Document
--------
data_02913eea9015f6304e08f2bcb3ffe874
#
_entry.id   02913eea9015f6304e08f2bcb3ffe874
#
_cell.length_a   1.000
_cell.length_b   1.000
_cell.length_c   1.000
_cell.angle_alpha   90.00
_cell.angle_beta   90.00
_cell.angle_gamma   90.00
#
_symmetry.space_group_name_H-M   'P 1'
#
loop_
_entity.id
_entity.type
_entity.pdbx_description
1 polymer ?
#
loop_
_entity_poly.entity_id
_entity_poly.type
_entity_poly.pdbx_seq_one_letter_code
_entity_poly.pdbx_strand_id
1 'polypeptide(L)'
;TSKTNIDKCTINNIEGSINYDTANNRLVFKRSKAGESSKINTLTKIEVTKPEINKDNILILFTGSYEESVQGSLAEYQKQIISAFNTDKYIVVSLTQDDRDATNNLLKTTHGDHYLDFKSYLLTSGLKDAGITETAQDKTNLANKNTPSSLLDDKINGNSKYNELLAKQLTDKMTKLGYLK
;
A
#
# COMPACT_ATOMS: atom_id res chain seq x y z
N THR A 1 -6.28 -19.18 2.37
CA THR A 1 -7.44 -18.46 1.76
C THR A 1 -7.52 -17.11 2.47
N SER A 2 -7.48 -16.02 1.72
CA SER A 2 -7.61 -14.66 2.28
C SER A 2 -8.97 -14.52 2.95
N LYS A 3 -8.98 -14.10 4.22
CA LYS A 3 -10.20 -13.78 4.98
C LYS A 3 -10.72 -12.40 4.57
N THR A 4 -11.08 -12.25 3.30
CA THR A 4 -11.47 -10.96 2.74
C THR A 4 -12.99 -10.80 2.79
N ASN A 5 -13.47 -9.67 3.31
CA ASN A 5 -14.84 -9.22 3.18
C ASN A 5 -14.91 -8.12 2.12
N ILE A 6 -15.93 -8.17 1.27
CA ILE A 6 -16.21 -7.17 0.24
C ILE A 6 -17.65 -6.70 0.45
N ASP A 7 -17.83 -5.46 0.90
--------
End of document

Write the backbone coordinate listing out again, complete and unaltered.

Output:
data_02913eea9015f6304e08f2bcb3ffe874
#
_entry.id   02913eea9015f6304e08f2bcb3ffe874
#
_cell.length_a   1.000
_cell.length_b   1.000
_cell.length_c   1.000
_cell.angle_alpha   90.00
_cell.angle_beta   90.00
_cell.angle_gamma   90.00
#
_symmetry.space_group_name_H-M   'P 1'
#
loop_
_entity.id
_entity.type
_entity.pdbx_description
1 polymer ?
#
loop_
_entity_poly.entity_id
_entity_poly.type
_entity_poly.pdbx_seq_one_letter_code
_entity_poly.pdbx_strand_id
1 'polypeptide(L)'
;TSKTNIDKCTINNIEGSINYDTANNRLVFKRSKAGESSKINTLTKIEVTKPEINKDNILILFTGSYEESVQGSLAEYQKQIISAFNTDKYIVVSLTQDDRDATNNLLKTTHGDHYLDFKSYLLTSGLKDAGITETAQDKTNLANKNTPSSLLDDKINGNSKYNELLAKQLTDKMTKLGYLK
;
A
#
# COMPACT_ATOMS: atom_id res chain seq x y z
N THR A 1 -6.28 -19.18 2.37
CA THR A 1 -7.44 -18.46 1.76
C THR A 1 -7.52 -17.11 2.47
N SER A 2 -7.48 -16.02 1.72
CA SER A 2 -7.61 -14.66 2.28
C SER A 2 -8.97 -14.52 2.95
N LYS A 3 -8.98 -14.10 4.22
CA LYS A 3 -10.20 -13.78 4.98
C LYS A 3 -10.72 -12.40 4.57
N THR A 4 -11.08 -12.25 3.30
CA THR A 4 -11.47 -10.96 2.74
C THR A 4 -12.99 -10.80 2.79
N ASN A 5 -13.47 -9.67 3.31
CA ASN A 5 -14.84 -9.22 3.18
C ASN A 5 -14.91 -8.12 2.12
N ILE A 6 -15.93 -8.17 1.27
CA ILE A 6 -16.21 -7.17 0.24
C ILE A 6 -17.65 -6.70 0.45
N ASP A 7 -17.83 -5.46 0.90